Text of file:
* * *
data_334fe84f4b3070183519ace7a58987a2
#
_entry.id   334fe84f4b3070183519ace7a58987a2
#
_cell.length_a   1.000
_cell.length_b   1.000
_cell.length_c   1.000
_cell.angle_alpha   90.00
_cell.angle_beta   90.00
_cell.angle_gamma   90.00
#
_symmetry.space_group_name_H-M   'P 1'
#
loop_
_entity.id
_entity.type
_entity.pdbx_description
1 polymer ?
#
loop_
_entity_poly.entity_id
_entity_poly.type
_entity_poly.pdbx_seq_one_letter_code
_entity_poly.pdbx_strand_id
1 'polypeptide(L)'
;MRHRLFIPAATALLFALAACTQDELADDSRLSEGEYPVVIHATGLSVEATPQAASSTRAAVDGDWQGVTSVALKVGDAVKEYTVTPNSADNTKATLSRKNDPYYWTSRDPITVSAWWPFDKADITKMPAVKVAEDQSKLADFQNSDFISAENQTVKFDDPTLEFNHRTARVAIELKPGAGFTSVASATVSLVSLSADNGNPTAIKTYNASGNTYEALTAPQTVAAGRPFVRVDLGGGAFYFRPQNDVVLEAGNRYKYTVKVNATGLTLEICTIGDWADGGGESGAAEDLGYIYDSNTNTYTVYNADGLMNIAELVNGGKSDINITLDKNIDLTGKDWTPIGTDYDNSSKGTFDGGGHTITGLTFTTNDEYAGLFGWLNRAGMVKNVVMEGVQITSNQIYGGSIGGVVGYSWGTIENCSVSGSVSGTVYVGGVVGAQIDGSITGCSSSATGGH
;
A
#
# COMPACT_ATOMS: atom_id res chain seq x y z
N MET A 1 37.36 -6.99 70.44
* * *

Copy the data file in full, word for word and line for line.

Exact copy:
data_334fe84f4b3070183519ace7a58987a2
#
_entry.id   334fe84f4b3070183519ace7a58987a2
#
_cell.length_a   1.000
_cell.length_b   1.000
_cell.length_c   1.000
_cell.angle_alpha   90.00
_cell.angle_beta   90.00
_cell.angle_gamma   90.00
#
_symmetry.space_group_name_H-M   'P 1'
#
loop_
_entity.id
_entity.type
_entity.pdbx_description
1 polymer ?
#
loop_
_entity_poly.entity_id
_entity_poly.type
_entity_poly.pdbx_seq_one_letter_code
_entity_poly.pdbx_strand_id
1 'polypeptide(L)'
;MRHRLFIPAATALLFALAACTQDELADDSRLSEGEYPVVIHATGLSVEATPQAASSTRAAVDGDWQGVTSVALKVGDAVKEYTVTPNSADNTKATLSRKNDPYYWTSRDPITVSAWWPFDKADITKMPAVKVAEDQSKLADFQNSDFISAENQTVKFDDPTLEFNHRTARVAIELKPGAGFTSVASATVSLVSLSADNGNPTAIKTYNASGNTYEALTAPQTVAAGRPFVRVDLGGGAFYFRPQNDVVLEAGNRYKYTVKVNATGLTLEICTIGDWADGGGESGAAEDLGYIYDSNTNTYTVYNADGLMNIAELVNGGKSDINITLDKNIDLTGKDWTPIGTDYDNSSKGTFDGGGHTITGLTFTTNDEYAGLFGWLNRAGMVKNVVMEGVQITSNQIYGGSIGGVVGYSWGTIENCSVSGSVSGTVYVGGVVGAQIDGSITGCSSSATGGH
;
A
#
# COMPACT_ATOMS: atom_id res chain seq x y z
N MET A 1 37.36 -6.99 70.44